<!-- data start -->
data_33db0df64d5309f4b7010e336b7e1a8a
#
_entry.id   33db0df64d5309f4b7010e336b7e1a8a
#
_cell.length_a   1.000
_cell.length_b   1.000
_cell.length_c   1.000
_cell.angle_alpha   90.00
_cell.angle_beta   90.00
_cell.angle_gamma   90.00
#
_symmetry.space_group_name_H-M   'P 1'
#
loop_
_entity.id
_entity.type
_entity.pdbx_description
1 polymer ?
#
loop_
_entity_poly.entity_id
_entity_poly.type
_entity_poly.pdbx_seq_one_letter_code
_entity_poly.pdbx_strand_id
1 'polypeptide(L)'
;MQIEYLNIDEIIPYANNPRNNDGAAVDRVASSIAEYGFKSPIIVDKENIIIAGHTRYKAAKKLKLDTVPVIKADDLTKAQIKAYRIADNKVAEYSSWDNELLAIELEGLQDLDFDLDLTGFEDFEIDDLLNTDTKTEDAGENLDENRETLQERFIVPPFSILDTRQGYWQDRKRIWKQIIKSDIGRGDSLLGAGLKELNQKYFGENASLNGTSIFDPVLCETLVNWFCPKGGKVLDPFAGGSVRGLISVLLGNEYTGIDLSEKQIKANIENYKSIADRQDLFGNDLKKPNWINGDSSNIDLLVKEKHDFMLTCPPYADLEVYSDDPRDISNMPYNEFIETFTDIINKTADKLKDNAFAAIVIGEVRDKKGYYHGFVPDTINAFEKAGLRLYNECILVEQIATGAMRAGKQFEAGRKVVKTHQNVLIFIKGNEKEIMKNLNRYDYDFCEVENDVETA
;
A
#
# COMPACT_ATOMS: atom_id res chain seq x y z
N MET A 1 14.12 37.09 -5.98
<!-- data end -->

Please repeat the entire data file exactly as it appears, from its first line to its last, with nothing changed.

data_33db0df64d5309f4b7010e336b7e1a8a
#
_entry.id   33db0df64d5309f4b7010e336b7e1a8a
#
_cell.length_a   1.000
_cell.length_b   1.000
_cell.length_c   1.000
_cell.angle_alpha   90.00
_cell.angle_beta   90.00
_cell.angle_gamma   90.00
#
_symmetry.space_group_name_H-M   'P 1'
#
loop_
_entity.id
_entity.type
_entity.pdbx_description
1 polymer ?
#
loop_
_entity_poly.entity_id
_entity_poly.type
_entity_poly.pdbx_seq_one_letter_code
_entity_poly.pdbx_strand_id
1 'polypeptide(L)'
;MQIEYLNIDEIIPYANNPRNNDGAAVDRVASSIAEYGFKSPIIVDKENIIIAGHTRYKAAKKLKLDTVPVIKADDLTKAQIKAYRIADNKVAEYSSWDNELLAIELEGLQDLDFDLDLTGFEDFEIDDLLNTDTKTEDAGENLDENRETLQERFIVPPFSILDTRQGYWQDRKRIWKQIIKSDIGRGDSLLGAGLKELNQKYFGENASLNGTSIFDPVLCETLVNWFCPKGGKVLDPFAGGSVRGLISVLLGNEYTGIDLSEKQIKANIENYKSIADRQDLFGNDLKKPNWINGDSSNIDLLVKEKHDFMLTCPPYADLEVYSDDPRDISNMPYNEFIETFTDIINKTADKLKDNAFAAIVIGEVRDKKGYYHGFVPDTINAFEKAGLRLYNECILVEQIATGAMRAGKQFEAGRKVVKTHQNVLIFIKGNEKEIMKNLNRYDYDFCEVENDVETA
;
A
#
# COMPACT_ATOMS: atom_id res chain seq x y z
N MET A 1 14.12 37.09 -5.98